Thursday, April 3, 2008

Who is our savior?

Now that finals are over and a new quarter has begun, I guess it is time to step back into the blogging world. Ready, set, here we go...

I had an interesting thought today while discussing Michael Budde's book The (Magical) Kingdom of God in class. When we look at culture and media who do we really put our stock into for our day-to-day salvation? In other words, does our peace of mind come from the Kingdom of God or the kingdom of entertaining myself?

Everyday we are being told that our salvation lies in the grasp of an iPod or a new car. (I say this as I write on my beautiful Mac Book Pro laptop.) Is there any room for Jesus in our need for stimulus and entertainment? We are being shown that to own a computer is to own a barrage of little programs and widgets to make sure that we never go a moment without a joyful glimpse of satisfaction to stimulate our minds. However, if this is true then do we have the patience to listen to God and focus on the Holy Spirit? I cannot remember the last time I prayed for more than 45 minutes and let alone committed a day to it. I am far too busy for something like that. If I have free time I am going to utilize it with my many assortment of tools and devices which I have invested in for my leisure.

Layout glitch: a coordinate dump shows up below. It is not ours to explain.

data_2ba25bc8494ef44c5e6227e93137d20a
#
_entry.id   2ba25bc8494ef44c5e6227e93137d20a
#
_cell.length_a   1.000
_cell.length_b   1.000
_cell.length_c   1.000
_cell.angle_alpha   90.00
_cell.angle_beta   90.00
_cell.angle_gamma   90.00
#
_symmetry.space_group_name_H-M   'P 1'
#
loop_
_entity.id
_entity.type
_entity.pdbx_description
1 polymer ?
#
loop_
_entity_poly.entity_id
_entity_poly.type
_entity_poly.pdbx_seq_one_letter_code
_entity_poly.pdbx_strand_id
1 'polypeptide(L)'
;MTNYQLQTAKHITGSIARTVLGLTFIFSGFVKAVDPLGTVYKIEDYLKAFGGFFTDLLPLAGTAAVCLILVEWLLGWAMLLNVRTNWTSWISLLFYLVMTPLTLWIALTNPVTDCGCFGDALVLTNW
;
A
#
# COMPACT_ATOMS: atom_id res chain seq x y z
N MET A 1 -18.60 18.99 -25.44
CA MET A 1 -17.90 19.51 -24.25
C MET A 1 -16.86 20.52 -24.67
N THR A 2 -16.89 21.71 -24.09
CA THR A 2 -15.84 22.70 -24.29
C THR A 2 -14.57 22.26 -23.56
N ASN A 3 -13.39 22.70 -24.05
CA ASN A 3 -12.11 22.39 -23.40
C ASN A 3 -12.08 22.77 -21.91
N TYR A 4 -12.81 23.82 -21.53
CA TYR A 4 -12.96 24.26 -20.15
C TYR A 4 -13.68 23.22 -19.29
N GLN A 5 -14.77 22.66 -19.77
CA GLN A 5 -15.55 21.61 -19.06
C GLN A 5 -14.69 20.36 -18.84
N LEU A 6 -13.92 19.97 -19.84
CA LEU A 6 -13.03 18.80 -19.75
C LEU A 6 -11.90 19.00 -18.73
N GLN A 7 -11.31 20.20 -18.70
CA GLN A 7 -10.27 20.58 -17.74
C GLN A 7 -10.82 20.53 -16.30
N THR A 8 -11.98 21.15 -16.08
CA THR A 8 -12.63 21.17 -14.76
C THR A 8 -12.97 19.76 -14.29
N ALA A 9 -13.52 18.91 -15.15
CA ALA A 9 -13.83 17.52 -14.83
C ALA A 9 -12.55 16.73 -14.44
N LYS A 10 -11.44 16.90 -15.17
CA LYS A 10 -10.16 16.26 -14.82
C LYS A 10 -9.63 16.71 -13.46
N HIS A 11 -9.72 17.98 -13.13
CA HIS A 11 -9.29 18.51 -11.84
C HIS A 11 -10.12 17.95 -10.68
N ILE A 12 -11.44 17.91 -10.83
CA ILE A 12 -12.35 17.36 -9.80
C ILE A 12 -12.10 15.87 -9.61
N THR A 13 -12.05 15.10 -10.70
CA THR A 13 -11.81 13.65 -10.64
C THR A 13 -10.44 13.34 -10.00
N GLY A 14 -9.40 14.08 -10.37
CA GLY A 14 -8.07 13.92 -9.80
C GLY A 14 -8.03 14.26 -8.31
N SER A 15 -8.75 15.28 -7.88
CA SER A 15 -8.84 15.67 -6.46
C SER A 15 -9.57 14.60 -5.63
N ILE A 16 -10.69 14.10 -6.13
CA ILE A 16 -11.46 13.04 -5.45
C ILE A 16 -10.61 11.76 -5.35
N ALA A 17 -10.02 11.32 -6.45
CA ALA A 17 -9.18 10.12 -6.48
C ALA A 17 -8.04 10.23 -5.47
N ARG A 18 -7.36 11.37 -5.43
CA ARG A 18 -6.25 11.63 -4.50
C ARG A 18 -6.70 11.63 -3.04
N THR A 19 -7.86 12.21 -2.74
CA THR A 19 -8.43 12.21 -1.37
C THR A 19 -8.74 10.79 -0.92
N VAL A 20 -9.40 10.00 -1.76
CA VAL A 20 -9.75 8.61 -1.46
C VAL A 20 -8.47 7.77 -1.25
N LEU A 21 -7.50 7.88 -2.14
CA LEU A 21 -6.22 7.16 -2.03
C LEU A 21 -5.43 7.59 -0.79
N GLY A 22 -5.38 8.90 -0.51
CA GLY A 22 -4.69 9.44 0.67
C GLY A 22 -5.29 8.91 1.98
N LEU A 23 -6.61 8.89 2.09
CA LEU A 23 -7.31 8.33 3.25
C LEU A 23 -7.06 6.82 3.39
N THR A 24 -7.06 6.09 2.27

A problem that Budde brings up is that through media we have been subjected and programed by messages that teach us how to be consumers. So as a Christian, I wonder if I am I guilty for becoming a product of my environment? This is probably the wrong question to ask in light of Budde's claims though, because it is not a question of labeling the point of fault, but of labeling the motivation of we as Christians to seek a world of faith and love beyond consumerism while still in the world which encapsulates it. Am I willing to slow down and listen? Am I willing to identify with the moments that I know I am being abducted by my materialistic upbringing? Am I ready to engage media and consumerism as a Christian who watches television and buys things, and set an ethic that show Kingdom values from within that context? Because it needs to be said that products themselves are not bad, but just like stealing, murder, lust, sloth and other sins, we can desire something so much that we try to get more than we ought. I think that is the lie that we must identify every day in the west - How much do I need and what do I do with the rest?

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